As you know, Arcadia is a wonderfully diverse school. I’m so thankful I got to be with people of diverse cultures because getting to know these families changed my life. It changed me for the better. When you are relaxed, it opens you up. Because I was relaxed I could embrace and feel those differences. I loved how those differences moved within me—and moved me.

I grew up in a farming community where the only diversity was the age of the farmer. To have the chance to meet people from other countries and cultures was so enlightening. How I grew! That is something I miss, not having an opportunity to be in regular contact with these enriching relationships.

From your perspective as a former secretary, what was it like to have CIS in your building?

I can’t separate what CIS does from the people. People like Gulnar, of course, who was CIS. I think of Gulnar, and even before and after Gulnar—of the character you need to have to be really committed to the CIS mission. The CIS people worked with students who had needs. Their time and energy spilled over to everybody, not just those on a “list.”

Everyone I know whose been involved with CIS has fit. They’ve shown a commitment and dedication to children and their families, and that stood out to me. I’ve seen that commitment in those who didn’t have to be there, such as the college students volunteering through CIS. When I was their age, I couldn’t imagine being committed to something other than trying to get through my classes. These young people could have been home and enjoyed spring break, but instead they wanted to stay and work with kids. I loved seeing that kind of dedication in the CIS staff and all the volunteers and partners. They were in school with us wanting to do this because of their love for children and watching them succeed.

What have you found to be the most surprising about retirement?

I’m really good at being lazy. I was so busy every day at Arcadia; who knew that lazy would work for me so well! So lazy is what I’m doing at the moment.

Do you have a pet peeve?

Oh, yea! Tailgaters. And let me tell you, pet peeve isn’t the word for it. Because I wouldn’t say to a pet what I would say to a tailgater.

What are you curious about?

[Starts laughing.] I’m curious about thousands of things, but a funny one, just sprang to mind. I was working at Loy Norrix. This was before cell phones. I had to be there at seven. And there was a girl at the payphone every morning. Back then, Loy Norrix had a phonebooth inside the building, in the hall just down from the office area where I worked. I was always curious about who she was calling.

Maybe your curiosity can finally be satisfied. Maybe there is someone reading this right now who knows something!

Wouldn’t that be something? Let’s see, it would have been between 1984 and 1992 that this happened, practically every day during the school year.

What is something interesting you’ve recently learned?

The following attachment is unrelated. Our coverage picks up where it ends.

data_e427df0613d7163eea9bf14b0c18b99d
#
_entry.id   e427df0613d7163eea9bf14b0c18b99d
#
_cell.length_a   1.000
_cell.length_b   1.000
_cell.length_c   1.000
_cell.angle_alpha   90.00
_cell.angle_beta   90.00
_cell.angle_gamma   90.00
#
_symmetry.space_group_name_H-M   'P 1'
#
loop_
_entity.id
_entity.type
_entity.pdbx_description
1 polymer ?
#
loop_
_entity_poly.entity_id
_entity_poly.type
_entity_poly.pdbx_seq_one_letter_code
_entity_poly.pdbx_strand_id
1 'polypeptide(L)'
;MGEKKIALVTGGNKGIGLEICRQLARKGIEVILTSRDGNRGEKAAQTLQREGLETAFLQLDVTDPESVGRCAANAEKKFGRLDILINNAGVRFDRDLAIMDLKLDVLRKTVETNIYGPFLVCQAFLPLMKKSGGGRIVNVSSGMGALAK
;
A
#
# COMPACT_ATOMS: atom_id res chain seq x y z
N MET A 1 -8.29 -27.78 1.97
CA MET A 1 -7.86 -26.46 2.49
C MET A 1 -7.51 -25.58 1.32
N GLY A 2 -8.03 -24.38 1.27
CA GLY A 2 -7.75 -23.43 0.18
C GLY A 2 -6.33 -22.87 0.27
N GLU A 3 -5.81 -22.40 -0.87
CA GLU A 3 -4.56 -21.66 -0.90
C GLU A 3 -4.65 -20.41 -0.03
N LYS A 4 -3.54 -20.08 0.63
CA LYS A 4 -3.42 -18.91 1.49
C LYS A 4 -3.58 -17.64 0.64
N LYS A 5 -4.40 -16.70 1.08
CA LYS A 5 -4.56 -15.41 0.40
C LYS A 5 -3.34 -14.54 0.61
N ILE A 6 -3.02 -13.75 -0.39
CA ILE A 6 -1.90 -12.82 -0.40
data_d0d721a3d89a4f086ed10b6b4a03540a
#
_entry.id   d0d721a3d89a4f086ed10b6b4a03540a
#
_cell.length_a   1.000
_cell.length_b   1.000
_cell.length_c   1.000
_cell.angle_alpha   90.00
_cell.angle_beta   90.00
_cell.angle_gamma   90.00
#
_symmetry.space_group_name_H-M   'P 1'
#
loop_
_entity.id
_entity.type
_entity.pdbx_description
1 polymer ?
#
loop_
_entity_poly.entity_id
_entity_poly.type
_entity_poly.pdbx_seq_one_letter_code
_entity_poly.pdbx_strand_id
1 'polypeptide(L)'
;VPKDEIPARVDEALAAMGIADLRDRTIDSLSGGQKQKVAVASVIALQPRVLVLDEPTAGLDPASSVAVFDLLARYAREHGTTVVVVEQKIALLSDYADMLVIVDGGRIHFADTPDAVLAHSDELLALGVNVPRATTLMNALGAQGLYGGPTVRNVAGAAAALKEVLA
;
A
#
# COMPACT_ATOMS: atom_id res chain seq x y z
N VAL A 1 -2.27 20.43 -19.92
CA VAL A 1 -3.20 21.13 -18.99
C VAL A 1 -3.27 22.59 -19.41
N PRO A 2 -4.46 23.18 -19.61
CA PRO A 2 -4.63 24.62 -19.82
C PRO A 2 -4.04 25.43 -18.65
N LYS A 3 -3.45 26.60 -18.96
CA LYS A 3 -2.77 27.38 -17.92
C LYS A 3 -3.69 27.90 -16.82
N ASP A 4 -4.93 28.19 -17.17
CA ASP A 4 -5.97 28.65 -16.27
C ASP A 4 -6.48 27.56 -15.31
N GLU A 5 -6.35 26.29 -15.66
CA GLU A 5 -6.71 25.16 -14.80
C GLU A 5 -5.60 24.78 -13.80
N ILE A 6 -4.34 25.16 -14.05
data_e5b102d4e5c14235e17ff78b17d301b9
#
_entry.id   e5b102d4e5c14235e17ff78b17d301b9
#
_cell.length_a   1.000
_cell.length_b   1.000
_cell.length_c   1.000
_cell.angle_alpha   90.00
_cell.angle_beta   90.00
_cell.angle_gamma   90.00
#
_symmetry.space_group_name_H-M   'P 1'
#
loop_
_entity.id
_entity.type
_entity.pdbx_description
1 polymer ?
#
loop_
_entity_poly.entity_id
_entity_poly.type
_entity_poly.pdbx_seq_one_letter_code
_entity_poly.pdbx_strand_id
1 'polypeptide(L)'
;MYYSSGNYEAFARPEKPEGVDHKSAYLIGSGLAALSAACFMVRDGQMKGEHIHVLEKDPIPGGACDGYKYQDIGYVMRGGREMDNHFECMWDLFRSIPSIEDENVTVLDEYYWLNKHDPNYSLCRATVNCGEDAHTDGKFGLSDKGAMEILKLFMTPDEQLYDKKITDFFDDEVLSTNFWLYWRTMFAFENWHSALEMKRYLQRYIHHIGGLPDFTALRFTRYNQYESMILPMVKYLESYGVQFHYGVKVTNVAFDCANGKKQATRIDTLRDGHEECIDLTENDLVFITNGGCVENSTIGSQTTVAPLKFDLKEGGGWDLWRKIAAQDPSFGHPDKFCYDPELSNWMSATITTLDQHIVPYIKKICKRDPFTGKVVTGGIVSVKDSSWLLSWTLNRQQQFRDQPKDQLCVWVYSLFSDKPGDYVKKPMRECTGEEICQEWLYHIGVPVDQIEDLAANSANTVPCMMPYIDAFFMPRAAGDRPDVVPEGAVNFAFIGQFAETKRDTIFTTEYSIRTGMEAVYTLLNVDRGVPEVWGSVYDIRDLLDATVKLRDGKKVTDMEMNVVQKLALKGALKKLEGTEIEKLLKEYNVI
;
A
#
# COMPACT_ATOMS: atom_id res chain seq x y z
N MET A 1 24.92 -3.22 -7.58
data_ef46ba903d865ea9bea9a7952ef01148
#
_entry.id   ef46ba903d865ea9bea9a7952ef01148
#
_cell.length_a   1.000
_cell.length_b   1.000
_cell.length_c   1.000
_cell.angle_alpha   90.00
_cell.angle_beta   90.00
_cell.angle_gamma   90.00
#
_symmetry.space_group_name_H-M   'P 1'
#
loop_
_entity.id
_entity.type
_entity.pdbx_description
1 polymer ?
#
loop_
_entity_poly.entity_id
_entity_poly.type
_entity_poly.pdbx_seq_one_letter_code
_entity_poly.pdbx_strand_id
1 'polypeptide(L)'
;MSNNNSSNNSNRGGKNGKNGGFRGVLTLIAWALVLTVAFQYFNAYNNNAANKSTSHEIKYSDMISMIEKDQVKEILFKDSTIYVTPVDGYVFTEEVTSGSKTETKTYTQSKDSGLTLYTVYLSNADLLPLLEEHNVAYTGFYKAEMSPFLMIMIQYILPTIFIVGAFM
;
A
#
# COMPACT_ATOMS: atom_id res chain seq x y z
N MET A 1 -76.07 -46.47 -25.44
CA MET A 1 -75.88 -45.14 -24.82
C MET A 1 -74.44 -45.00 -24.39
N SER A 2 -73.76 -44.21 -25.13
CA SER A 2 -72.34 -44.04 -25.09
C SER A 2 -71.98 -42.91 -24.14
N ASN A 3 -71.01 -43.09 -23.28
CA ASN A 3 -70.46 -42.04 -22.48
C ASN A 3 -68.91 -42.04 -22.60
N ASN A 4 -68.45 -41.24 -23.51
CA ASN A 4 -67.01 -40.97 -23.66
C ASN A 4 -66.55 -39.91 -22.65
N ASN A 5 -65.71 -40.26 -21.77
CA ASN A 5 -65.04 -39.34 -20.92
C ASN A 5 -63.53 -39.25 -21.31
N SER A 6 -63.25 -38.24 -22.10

[Laughing.] I’ve learned that after a certain age you can come across something that is really interesting, something that you didn’t know, and a few day later, somebody asks you, “What is something interesting you’ve recently learned?” and you can’t recall what it is. I’ve learned lots of interesting things since I’ve retired, but can’t recall one of them now!

Can we talk some about your experience with cancer?

Sure. I’m open about it. You know, when I received the diagnosis, the first thing out of mouth was, “Lord, I’m pretty sure you’re going to get some glory out of this somehow.” I tell you, when you have peace and joy, life is good. It doesn’t matter what comes your way. With faith, you can say, “Well, this is unexpected” and you move forward.

I was going to ask, “How and in what ways did the cancer diagnosis change your perspective?” But it sounds like this experience hasn’t changed your outlook on life in any way.

My outlook has remained the same. It didn’t rock my faith foundation. I thought, “Okay, so I have cancer. That’s what’s happening now.” I knew God was going to walk me through it. The biggest challenge came with handling the side effects of some chemicals and that gave me insight into other people’s experiences and I’m thankful for that empathy.

What are you currently reading?

I’m reading my Bible in the book of Acts. I’ve read it a billion times, but now, suddenly going through it this time, it’s like oh, my gosh! I’m relating to what the first Christians experienced… We come at it knowing how it ended. When you know the ending, you don’t get all anxious. But they didn’t know the ending.

Although I’m reading the Bible exclusively right now, I really enjoy reading a variety of genres. I think my all-time favorite is Cider with Rosie by Laurie Lee.

What is your favorite word right now?

Since you want just one word, it would be content. If you wanted to know why I’m content, that would take lots and lots of words.

Behind every successful person is a caring adult. Who has been your caring adult?

My parents, George and Helen.

Here’s one story about them. Everybody that crossed their path was drawn to them. They married in 1933 and lived in a little house in the country…Dad had a job with A&P in their warehouse, He went to work one day and the owner pulled him and the one other employee, Joe, aside and said, “I have to cut you both back to half time.”

Dad came home that evening and told my mom, who was pregnant at the time, that he lost his job. He had given his half to Joe so he could have full-time work. How he explained it to her: “Joe has two kids. We have a cow, chickens, and a garden so I feel we’ll be okay.”

That’s who they were. That story is as much about my mother. They just both shook it off, said okay, and went on.

Sounds a lot like you!

[Julie laughs.]

Thank you, Julie Davis, for hanging out with us at Ask Me About My 12,000 Kids.